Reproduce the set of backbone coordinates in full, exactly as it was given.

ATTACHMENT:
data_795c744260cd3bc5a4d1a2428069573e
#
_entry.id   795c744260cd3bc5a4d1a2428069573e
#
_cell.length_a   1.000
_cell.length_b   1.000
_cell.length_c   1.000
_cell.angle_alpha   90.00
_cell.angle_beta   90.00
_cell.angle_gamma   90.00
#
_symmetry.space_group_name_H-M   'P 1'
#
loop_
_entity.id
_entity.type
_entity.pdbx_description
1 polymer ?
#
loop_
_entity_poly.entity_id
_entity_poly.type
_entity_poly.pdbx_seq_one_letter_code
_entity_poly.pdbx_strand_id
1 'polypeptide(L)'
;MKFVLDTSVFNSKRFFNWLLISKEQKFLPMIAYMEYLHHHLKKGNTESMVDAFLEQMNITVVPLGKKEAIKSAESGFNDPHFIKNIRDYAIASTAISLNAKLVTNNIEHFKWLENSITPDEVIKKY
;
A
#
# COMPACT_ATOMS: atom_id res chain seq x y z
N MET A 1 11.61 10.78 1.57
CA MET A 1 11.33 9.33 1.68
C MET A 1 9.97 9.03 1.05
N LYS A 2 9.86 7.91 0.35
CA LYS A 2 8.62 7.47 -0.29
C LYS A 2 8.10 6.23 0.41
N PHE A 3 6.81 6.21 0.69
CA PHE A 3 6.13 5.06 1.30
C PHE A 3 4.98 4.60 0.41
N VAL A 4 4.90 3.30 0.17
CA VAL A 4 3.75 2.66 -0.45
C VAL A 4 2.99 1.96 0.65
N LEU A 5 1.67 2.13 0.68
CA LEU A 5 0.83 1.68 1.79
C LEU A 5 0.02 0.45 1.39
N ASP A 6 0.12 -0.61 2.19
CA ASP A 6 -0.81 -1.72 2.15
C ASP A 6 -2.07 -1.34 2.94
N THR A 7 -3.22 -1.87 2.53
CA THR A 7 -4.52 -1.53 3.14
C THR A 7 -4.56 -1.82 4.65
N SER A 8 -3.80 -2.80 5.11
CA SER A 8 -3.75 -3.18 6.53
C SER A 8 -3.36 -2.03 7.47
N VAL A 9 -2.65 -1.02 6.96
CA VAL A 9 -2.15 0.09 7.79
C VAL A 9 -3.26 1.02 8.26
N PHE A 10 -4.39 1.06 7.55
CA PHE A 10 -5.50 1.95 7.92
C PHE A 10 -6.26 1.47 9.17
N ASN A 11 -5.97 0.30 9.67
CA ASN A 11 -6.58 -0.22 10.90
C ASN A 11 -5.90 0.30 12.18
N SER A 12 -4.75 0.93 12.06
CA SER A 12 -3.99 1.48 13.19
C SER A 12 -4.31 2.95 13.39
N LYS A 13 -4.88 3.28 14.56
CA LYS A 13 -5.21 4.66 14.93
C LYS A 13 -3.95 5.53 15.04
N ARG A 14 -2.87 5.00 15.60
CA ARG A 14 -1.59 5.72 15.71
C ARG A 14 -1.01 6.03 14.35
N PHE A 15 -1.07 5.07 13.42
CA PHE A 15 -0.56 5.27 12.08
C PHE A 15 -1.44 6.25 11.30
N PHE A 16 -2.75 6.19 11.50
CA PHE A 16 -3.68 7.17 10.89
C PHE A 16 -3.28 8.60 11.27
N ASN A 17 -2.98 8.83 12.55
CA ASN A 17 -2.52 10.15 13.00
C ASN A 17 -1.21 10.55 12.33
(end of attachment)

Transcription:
data_795c744260cd3bc5a4d1a2428069573e
#
_entry.id   795c744260cd3bc5a4d1a2428069573e
#
_cell.length_a   1.000
_cell.length_b   1.000
_cell.length_c   1.000
_cell.angle_alpha   90.00
_cell.angle_beta   90.00
_cell.angle_gamma   90.00
#
_symmetry.space_group_name_H-M   'P 1'
#
loop_
_entity.id
_entity.type
_entity.pdbx_description
1 polymer ?
#
loop_
_entity_poly.entity_id
_entity_poly.type
_entity_poly.pdbx_seq_one_letter_code
_entity_poly.pdbx_strand_id
1 'polypeptide(L)'
;MKFVLDTSVFNSKRFFNWLLISKEQKFLPMIAYMEYLHHHLKKGNTESMVDAFLEQMNITVVPLGKKEAIKSAESGFNDPHFIKNIRDYAIASTAISLNAKLVTNNIEHFKWLENSITPDEVIKKY
;
A
#
# COMPACT_ATOMS: atom_id res chain seq x y z
N MET A 1 11.61 10.78 1.57
CA MET A 1 11.33 9.33 1.68
C MET A 1 9.97 9.03 1.05
N LYS A 2 9.86 7.91 0.35
CA LYS A 2 8.62 7.47 -0.29
C LYS A 2 8.10 6.23 0.41
N PHE A 3 6.81 6.21 0.69
CA PHE A 3 6.13 5.06 1.30
C PHE A 3 4.98 4.60 0.41
N VAL A 4 4.90 3.30 0.17
CA VAL A 4 3.75 2.66 -0.45
C VAL A 4 2.99 1.96 0.65
N LEU A 5 1.67 2.13 0.68
CA LEU A 5 0.83 1.68 1.79
C LEU A 5 0.02 0.45 1.39
N ASP A 6 0.12 -0.61 2.19
CA ASP A 6 -0.81 -1.72 2.15
C ASP A 6 -2.07 -1.34 2.94
N THR A 7 -3.22 -1.87 2.53
CA THR A 7 -4.52 -1.53 3.14
C THR A 7 -4.56 -1.82 4.65
N SER A 8 -3.80 -2.80 5.11
CA SER A 8 -3.75 -3.18 6.53
C SER A 8 -3.36 -2.03 7.47
N VAL A 9 -2.65 -1.02 6.96
CA VAL A 9 -2.15 0.09 7.79
C VAL A 9 -3.26 1.02 8.26
N PHE A 10 -4.39 1.06 7.55
CA PHE A 10 -5.50 1.95 7.92
C PHE A 10 -6.26 1.47 9.17
N ASN A 11 -5.97 0.30 9.67
CA ASN A 11 -6.58 -0.22 10.90
C ASN A 11 -5.90 0.30 12.18
N SER A 12 -4.75 0.93 12.06
CA SER A 12 -3.99 1.48 13.19
C SER A 12 -4.31 2.95 13.39
N LYS A 13 -4.88 3.28 14.56
CA LYS A 13 -5.21 4.66 14.93
C LYS A 13 -3.95 5.53 15.04
N ARG A 14 -2.87 5.00 15.60
CA ARG A 14 -1.59 5.72 15.71
C ARG A 14 -1.01 6.03 14.35
N PHE A 15 -1.07 5.07 13.42
CA PHE A 15 -0.56 5.27 12.08
C PHE A 15 -1.44 6.25 11.30
N PHE A 16 -2.75 6.19 11.50
CA PHE A 16 -3.68 7.17 10.89
C PHE A 16 -3.28 8.60 11.27
N ASN A 17 -2.98 8.83 12.55
CA ASN A 17 -2.52 10.15 13.00
C ASN A 17 -1.21 10.55 12.33